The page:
The colt has pushbutton acceleration, beautiful action in his stride, and seems to be peaking at exactly the right time. His sire is Bodemeister who won the 2012 Arkansas Derby and finished runner-up in both the Kentucky Derby and Preakness Stakes. The lightly raced colt is still learning the racing game. Always Dreaming's pedigree suggests that the 1 1/4-mile distance of the Derby should not be a problem and his stalking-the-pace running style and late speed should serve him well at Churchill Downs.
Trainer Mark Casse has had a rough go of it on the Derby Trail with two-year old champion Classic Empire. So far this year the quirky colt has suffered a hoof abscess and a minor back problem. He has also behaved badly. As the favorite he wheeled at the start of the 2016 Hopeful Stakes and pitched his jockey, and last winter twice refused to run in morning workouts. He also threw a tantrum behind the starting gate in the Holly Bull Stakes, though it could have been because of his injured foot.
Casse shipped the colt from the hectic scene at Palm Meadows training center to the peaceful settings of his Winding Oaks Training Center in Ocala where the colt thrived, delivering four strong workouts in a row. Getting his mind and body right, Classic Empire appeared to be a much happier horse headed into the Arkansas Derby on April 15. Purchased for $475,000 as a yearling, Classic Empire would be the richest horse to start in the Kentucky Derby with $2,120,220 in earnings.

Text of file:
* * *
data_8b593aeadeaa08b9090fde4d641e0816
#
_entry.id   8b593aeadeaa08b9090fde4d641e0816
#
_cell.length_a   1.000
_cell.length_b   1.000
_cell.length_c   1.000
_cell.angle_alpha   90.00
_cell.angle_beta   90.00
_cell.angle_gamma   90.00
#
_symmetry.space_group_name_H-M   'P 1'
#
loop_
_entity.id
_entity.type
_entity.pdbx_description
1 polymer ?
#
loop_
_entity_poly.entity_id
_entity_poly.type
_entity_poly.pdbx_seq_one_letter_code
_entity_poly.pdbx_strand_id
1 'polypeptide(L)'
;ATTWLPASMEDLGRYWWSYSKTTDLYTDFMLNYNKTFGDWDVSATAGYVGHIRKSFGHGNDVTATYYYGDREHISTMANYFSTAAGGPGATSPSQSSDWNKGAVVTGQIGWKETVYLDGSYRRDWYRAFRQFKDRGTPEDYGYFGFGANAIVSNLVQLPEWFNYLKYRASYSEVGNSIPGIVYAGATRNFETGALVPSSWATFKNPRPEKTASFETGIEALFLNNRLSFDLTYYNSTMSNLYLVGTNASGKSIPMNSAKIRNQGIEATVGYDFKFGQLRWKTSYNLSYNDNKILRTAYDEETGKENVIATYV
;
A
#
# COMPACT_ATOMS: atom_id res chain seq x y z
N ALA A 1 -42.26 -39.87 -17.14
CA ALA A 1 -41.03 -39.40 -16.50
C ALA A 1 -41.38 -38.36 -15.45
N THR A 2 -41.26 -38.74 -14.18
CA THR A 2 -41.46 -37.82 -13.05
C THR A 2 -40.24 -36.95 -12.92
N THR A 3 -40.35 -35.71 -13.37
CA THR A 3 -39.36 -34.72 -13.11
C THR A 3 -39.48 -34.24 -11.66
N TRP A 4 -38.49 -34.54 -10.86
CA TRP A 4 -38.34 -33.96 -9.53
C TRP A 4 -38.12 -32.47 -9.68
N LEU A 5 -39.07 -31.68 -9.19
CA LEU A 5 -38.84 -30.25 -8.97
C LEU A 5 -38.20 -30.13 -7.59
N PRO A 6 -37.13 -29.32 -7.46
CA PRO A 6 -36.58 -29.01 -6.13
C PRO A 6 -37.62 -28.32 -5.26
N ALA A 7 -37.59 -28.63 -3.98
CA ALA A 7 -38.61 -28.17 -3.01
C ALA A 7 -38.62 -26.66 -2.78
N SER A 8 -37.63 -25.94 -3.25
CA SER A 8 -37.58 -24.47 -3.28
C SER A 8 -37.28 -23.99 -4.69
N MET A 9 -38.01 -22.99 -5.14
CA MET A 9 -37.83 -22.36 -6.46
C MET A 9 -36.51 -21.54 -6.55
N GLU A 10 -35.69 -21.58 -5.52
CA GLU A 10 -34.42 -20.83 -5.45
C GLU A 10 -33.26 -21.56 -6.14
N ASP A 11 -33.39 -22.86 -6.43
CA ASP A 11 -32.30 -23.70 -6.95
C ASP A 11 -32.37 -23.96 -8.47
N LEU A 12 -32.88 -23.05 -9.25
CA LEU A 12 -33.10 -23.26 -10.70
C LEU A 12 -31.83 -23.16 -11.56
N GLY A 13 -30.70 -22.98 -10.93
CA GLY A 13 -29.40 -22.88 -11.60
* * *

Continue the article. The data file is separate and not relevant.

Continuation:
The son of Pioneer of the Nile turned things around in a big way, rallying four-wide powerfully in the stretch to win the $1 million Arkansas Derby to score a hard earned half-length victory by a half-length, earning a 94 Beyer Speed Figure. After that hard fought victory the colt will have a short three-week turnaround to Derby Day. Making just his second start in 23 weeks, does Classic Empire have enough of a foundation for that grueling 1 1/4 miles at Churchill Downs?